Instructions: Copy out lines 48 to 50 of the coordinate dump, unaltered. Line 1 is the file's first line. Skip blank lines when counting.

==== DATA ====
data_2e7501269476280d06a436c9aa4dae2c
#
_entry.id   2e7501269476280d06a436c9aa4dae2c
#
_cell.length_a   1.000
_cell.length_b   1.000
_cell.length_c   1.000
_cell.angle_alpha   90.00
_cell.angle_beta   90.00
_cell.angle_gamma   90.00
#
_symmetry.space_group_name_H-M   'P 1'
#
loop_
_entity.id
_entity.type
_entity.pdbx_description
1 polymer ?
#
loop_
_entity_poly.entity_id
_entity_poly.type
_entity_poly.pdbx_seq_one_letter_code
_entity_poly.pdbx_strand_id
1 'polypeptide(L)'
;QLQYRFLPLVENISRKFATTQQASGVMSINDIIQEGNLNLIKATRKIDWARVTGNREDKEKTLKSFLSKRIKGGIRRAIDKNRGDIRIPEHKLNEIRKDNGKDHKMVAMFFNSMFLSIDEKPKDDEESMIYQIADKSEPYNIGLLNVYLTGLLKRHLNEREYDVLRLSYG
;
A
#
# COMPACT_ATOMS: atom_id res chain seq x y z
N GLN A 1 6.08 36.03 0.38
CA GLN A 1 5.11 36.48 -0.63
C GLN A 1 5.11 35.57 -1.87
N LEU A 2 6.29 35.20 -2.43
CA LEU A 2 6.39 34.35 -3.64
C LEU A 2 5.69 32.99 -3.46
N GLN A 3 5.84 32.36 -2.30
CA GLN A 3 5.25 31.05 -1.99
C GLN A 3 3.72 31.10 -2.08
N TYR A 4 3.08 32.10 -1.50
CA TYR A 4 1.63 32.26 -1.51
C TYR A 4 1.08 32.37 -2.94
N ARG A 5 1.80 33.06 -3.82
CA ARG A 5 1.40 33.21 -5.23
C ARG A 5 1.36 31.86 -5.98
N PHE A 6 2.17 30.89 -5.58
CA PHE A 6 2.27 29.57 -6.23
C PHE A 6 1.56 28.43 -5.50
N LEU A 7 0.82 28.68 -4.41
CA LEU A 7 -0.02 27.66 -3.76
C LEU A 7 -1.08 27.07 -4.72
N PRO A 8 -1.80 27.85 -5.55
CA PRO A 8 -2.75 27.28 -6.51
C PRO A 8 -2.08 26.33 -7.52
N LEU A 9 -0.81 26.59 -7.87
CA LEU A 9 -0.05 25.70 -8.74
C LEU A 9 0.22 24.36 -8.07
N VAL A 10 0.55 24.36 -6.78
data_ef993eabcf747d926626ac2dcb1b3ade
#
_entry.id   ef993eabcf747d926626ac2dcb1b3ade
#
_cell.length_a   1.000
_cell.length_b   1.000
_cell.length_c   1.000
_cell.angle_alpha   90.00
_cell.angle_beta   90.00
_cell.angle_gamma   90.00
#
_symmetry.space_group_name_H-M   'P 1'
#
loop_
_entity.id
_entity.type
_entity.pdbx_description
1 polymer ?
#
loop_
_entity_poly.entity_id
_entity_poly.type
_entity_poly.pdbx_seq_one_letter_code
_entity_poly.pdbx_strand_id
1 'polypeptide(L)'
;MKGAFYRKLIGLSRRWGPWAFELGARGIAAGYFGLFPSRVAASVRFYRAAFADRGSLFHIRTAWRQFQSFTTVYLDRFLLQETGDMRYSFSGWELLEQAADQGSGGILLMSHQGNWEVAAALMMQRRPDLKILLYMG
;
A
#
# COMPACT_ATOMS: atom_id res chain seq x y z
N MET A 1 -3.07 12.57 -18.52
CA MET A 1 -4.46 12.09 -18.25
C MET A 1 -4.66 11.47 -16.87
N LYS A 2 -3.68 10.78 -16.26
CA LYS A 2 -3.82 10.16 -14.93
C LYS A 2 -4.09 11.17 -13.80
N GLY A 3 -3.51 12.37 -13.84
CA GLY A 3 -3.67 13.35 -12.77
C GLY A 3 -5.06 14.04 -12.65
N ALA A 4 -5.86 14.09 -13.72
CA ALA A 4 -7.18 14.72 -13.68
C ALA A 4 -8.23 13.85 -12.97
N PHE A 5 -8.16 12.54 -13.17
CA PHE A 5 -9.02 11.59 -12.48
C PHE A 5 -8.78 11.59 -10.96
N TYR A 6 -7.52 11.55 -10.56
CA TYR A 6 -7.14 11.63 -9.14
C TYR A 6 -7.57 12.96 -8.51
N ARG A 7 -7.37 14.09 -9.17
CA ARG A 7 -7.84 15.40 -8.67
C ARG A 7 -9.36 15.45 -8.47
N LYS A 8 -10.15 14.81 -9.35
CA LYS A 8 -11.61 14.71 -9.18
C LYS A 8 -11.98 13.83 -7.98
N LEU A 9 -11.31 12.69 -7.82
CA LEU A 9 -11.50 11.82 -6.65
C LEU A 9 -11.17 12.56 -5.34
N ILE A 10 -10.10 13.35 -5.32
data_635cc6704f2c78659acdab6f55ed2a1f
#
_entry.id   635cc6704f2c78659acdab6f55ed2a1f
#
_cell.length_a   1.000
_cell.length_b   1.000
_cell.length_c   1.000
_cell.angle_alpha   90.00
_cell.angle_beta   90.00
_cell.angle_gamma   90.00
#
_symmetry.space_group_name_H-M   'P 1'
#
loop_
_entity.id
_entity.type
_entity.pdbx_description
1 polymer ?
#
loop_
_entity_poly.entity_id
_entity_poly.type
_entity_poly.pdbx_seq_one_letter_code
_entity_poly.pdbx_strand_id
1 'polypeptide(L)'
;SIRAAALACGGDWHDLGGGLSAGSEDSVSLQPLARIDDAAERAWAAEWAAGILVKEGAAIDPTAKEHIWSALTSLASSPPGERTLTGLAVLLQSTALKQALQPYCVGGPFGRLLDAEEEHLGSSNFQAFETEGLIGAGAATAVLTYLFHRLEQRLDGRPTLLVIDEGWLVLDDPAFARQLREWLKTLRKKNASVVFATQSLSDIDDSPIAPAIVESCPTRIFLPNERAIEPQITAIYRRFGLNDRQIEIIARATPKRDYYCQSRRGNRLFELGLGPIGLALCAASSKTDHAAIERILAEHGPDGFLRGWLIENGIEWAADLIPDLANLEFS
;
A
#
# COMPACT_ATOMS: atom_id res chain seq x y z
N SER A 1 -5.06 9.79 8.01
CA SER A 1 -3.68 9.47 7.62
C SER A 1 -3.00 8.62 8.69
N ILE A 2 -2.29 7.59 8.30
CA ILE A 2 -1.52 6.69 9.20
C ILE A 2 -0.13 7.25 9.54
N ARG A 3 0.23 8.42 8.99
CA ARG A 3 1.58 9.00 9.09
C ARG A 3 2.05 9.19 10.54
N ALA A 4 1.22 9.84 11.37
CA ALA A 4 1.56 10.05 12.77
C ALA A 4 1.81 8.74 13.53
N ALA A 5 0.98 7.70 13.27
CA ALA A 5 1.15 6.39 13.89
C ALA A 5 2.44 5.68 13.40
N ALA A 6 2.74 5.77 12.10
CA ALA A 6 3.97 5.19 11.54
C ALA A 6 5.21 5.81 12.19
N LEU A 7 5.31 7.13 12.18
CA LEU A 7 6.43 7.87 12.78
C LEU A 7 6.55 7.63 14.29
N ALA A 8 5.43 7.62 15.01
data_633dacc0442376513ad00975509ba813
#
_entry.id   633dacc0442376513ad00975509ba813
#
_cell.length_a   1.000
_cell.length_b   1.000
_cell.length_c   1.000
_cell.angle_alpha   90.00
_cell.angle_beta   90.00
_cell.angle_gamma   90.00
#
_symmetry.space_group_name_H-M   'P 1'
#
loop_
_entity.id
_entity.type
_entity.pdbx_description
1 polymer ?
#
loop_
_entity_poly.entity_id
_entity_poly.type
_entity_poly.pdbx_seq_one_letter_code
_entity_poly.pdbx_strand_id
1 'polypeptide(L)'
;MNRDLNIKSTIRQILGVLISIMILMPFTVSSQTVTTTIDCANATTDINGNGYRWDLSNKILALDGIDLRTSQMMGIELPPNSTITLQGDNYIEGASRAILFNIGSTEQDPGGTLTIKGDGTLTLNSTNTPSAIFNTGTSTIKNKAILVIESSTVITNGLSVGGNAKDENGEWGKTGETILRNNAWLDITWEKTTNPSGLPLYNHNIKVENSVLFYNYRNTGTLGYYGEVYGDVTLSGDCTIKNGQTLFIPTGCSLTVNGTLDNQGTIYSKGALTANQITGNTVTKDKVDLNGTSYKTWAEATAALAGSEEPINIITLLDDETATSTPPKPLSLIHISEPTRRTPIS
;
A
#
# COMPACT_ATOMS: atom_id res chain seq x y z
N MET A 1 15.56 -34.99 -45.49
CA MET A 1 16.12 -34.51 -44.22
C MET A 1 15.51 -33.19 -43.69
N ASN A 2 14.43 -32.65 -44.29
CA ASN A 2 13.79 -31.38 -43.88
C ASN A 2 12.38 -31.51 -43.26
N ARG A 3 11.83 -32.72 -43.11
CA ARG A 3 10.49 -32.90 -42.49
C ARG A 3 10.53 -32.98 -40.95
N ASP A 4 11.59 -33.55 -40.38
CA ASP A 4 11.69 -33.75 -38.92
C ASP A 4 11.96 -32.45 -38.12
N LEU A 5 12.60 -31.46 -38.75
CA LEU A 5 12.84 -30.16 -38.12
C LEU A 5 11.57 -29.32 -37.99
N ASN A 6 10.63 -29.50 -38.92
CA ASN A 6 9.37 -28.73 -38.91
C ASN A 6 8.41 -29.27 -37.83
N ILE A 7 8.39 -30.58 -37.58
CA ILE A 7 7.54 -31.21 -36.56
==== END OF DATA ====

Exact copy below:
C PHE A 6 1.56 28.43 -5.50
N LEU A 7 0.82 28.68 -4.41
CA LEU A 7 -0.02 27.66 -3.76